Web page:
5 tips for surviving your first 12 months of mothering

babies & postpartum parenting

I have three children.  And each time I got a little better, a little bolder, a little stronger.  With each child I felt a little more in control.  But for each child, the first 12 months were the hardest, emotionally and physically.

Pregnancy, birth and recovery take an immense amount of energy.  They are energy suckers.  They are nutrient sappers.  Being a new mother is inevitably stressful.  New learning curve, new expectations, new sleep patterns…. all new. Even if it’s your second or third time.  

What I teach in my Mamaboost course  (that’s my on-line course on postpartum adjustment and recovery)  is that, while it’s great to take time for yourself, meditate, and do yoga, you also have to learn how to support your body through this inevitably stressful time of life.

Here are 5 things I want all new mothers to know. 5 ways you can support your body through the stressful first year of mothering.

1. Don’t Exercise… until….

Best thing you can do to get yourself back “in shape” during your first 12 months of parenting is sleep. Gentle weight bearing, stretching and yoga are fine. But don’t try high intensity stuff that raises your heart rate until you are sleeping at least 5 hours in a row most nights. Doing so will increase your cortisol level, worsen your overall hormone imbalance, increase the stress on your already stressed-out body, and make you feel even worse (and maybe even gain weight!).

2. Banish Guilt

When you were pregnant you made all sorts of promises about what you would and wouldn’t do or be as a parent, right? You had a vision. But things might not be stacking up the way you wanted. Truth is, you didn’t know what you didn’t know.  None of us did. You were in mama-bliss la-la land. You had no idea what your challenges would be. You will continue to be surprised. Never say “never” and forgive yourself. You are on a steep learning curve.

3. Establish Your Filter

In the age of too-much-information and never-enough-time, when a Google search will tell you you’re doing it all wrong and then a Facebook post will assure you you’re actually on the right track, it’s a wonder we don’t all go insane from all the advice!  On the flip side, you can reach out across the globe and find your community. You can find support no matter where you are.  There is no one right way to parent. You will need to find your way.  Go back to that vision you had of yourself as a parent, go back to your values and your goals and find a community that resonates with you. Filter out all the rest.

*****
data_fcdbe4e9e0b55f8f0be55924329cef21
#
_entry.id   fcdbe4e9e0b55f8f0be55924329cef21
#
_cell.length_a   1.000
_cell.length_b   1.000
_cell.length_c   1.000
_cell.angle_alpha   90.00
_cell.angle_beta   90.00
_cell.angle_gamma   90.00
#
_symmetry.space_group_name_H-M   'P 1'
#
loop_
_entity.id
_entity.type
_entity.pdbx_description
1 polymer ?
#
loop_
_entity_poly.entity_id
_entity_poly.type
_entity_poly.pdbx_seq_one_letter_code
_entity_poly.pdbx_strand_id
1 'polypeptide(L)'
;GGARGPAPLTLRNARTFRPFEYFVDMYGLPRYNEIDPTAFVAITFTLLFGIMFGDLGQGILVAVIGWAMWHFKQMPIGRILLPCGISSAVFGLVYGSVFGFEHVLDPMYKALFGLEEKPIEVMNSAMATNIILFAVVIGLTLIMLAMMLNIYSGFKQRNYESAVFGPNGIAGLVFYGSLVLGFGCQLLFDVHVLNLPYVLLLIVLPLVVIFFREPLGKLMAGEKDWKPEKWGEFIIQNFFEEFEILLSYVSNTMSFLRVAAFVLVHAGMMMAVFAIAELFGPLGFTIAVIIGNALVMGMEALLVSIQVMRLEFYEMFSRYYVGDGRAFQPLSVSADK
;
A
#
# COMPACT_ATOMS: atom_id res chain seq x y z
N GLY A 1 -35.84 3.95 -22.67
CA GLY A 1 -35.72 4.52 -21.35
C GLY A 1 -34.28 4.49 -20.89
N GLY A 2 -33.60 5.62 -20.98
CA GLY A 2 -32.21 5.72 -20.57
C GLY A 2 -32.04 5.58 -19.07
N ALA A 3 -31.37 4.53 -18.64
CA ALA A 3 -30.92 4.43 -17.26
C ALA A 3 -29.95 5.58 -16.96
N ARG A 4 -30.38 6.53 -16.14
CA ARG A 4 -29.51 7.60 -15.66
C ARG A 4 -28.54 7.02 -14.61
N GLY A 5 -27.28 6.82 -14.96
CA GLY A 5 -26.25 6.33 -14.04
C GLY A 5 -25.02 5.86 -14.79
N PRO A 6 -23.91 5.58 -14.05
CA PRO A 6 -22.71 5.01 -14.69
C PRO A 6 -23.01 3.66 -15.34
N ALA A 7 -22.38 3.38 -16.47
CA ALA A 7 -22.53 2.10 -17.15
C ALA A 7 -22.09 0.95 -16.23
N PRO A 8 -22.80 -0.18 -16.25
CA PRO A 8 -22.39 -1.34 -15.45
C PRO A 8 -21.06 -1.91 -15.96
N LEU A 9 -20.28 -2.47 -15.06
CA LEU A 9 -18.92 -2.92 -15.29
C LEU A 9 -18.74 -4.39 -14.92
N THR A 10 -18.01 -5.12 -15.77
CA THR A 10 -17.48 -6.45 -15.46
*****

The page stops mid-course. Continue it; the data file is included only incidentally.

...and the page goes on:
4. Replenish Yourself

Sure, life is busy, but nutritional deficits and dehydration brought about by your pregnancy can be contributing to your moodiness, insomnia, baby blues and fatigue. Given how darn busy and stressed you are, supplements can also be useful to fill the gaps.  My top 4 recommendations:

  1. a probiotic to rebalance your gut bacteria and reduce the chance of atopic conditions like eczema and allergy in your baby.
  2. a purified fish oil with at least 2400mg of DHA if you are breastfeeding, 1200mg if you are not. Yes, that’s a lot! It’s enough to replenish your own stores and fortify your breastmilk
  3. a good prenatal – continue for 6 months postpartum. If the prenatal includes probiotics and DHA, it likely does not contain enough. Take #1 and #2 anyhow.
  4. a B-stress complex.  This will help your adrenal recovery – a process that can take about two years. You are in a stressful time of life… no getting around it!  Choose one without adaptogen herbs for now, as few have been studied for safety while breastfeeding.

5. Learn To Ask For And Accept Help

You are strong.  You are capable.  You can do this.  But it really does take a village.  The social support around childbirth and parenting used to be much stronger (and in some cultures it still is!).  Find communities to support you – whether that is family, partners, neighbours, friends, on-line, mommy groups, or social services.  Be specific in what you need and feel good about asking to get those needs met.  Accepting help with grace can be difficult.  But it is not a sign of weakness, it is a sign of strength.

Starting to feed your baby? For more details on starting your baby off on real, whole foods, alternative to commercial rice cereal click here…

If you suspect postpartum mood disorders are setting in, read this post for nutritional strategies


About Jess Sherman, FDN-P, M.Ed, R.H.N

Jess is a Functional Diagnostic Nutrition® Practitioner, Registered Holistic Nutritionist and a trauma-sensitive Family Health Educator specializing in brain health & resilience for kids. She is also a teacher, with a Master's degree in education. Her Calm & Clear Kids introductory course, her Amino Acids (with kids!) Quickstart program, and her signature Resilience Roadmap,  along with her book Raising Resilience, have helped families in at least 44 countries improve the lives of their children with learning differences, anxiety, ADHD, and mood disorders and reduce their reliance on medication. She is the 2019 recipient of the CSNNAA award for Clinical Excellence for her work with families, and she continues to bring an understanding of the 5 Core Needs For Resilient Health to the mainstream conversation about children’s mental health, learning, and overall resilience through her blog, courses, workshops and as a contributor to print and online magazines. 

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The content on this website and in the guides and courses offered here is meant to provide information so that parents can make informed decisions and discuss these issue with their health care teams. It is not intended as, nor should it be considered a substitute for professional medical advice, diagnosis, treatment, or individualized care.